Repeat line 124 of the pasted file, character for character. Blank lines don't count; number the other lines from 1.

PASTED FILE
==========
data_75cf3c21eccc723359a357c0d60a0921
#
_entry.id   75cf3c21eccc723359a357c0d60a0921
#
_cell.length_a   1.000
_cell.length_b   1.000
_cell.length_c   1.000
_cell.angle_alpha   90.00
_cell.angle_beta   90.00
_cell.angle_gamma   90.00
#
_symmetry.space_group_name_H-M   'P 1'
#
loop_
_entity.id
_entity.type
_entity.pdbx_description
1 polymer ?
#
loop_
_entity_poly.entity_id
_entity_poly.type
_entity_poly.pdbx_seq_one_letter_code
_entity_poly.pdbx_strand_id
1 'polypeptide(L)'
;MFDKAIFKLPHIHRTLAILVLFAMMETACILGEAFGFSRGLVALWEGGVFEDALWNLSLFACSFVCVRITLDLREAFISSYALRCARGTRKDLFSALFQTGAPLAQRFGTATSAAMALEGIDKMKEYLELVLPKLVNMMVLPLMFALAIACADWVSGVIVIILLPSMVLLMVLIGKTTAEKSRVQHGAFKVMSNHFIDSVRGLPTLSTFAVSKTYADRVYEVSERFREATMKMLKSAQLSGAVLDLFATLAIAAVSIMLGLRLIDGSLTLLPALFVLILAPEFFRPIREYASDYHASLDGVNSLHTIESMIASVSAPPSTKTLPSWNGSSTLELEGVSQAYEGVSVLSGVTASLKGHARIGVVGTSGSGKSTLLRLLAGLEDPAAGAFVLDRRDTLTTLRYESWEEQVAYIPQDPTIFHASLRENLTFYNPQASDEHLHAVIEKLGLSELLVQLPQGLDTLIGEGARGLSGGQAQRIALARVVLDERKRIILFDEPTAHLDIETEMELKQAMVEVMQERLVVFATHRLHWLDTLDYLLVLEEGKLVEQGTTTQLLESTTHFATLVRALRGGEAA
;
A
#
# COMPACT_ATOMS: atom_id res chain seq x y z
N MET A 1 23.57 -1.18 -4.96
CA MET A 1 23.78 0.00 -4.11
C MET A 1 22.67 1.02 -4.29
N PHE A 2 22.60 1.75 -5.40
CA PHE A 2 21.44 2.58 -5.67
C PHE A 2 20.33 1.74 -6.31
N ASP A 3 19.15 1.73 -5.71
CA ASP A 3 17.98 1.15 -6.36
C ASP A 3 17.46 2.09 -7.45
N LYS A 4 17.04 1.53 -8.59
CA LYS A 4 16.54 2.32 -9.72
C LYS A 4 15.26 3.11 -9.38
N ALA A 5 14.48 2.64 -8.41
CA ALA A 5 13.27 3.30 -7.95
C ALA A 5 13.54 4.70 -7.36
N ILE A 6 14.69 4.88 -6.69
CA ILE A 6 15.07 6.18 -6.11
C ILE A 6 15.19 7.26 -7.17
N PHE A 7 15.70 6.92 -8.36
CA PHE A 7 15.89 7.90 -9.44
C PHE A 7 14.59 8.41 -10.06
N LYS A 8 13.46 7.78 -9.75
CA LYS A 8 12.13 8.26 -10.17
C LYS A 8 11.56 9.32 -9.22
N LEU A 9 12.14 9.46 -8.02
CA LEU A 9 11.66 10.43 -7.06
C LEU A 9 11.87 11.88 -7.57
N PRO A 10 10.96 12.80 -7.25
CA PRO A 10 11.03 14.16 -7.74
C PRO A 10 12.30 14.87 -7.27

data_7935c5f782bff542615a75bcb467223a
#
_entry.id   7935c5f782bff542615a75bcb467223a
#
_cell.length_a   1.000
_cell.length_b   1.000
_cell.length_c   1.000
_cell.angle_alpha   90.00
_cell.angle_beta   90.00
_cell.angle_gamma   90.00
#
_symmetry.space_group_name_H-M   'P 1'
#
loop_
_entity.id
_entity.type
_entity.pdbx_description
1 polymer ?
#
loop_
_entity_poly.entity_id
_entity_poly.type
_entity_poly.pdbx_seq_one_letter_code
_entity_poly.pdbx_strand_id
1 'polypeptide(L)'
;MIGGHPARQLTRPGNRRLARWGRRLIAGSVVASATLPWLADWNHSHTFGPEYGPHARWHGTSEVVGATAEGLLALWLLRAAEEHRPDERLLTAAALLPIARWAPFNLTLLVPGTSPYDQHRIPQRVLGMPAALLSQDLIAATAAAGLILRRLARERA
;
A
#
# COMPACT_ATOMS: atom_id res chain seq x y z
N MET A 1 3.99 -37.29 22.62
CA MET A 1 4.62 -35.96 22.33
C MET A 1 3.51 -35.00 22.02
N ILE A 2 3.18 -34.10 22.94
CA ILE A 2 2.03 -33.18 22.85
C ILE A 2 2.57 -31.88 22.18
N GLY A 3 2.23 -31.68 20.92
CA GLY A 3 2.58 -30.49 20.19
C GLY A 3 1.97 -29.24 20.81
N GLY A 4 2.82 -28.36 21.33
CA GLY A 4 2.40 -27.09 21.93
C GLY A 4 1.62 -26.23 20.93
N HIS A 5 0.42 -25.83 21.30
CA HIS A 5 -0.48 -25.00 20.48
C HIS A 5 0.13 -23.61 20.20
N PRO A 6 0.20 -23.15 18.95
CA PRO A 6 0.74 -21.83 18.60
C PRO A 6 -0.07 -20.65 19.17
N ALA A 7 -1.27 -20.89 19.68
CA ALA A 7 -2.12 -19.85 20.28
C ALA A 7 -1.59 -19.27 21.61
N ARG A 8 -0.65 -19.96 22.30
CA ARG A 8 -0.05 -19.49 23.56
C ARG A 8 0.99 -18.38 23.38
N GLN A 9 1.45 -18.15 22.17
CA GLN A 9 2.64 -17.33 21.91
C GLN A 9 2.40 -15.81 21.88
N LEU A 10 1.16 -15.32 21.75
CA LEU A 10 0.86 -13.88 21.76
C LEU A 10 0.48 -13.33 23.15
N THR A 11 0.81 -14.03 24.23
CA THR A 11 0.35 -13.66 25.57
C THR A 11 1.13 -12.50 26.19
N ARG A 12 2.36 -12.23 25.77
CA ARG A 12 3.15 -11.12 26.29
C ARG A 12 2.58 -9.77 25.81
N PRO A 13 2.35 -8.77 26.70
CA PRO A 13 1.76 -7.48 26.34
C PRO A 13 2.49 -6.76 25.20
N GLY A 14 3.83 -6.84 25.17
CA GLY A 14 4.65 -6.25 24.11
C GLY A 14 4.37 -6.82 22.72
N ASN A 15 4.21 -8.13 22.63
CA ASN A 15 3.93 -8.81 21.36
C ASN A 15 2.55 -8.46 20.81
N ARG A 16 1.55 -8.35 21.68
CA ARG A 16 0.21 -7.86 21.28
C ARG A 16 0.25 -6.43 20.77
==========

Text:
N ARG A 12 2.36 -12.23 25.77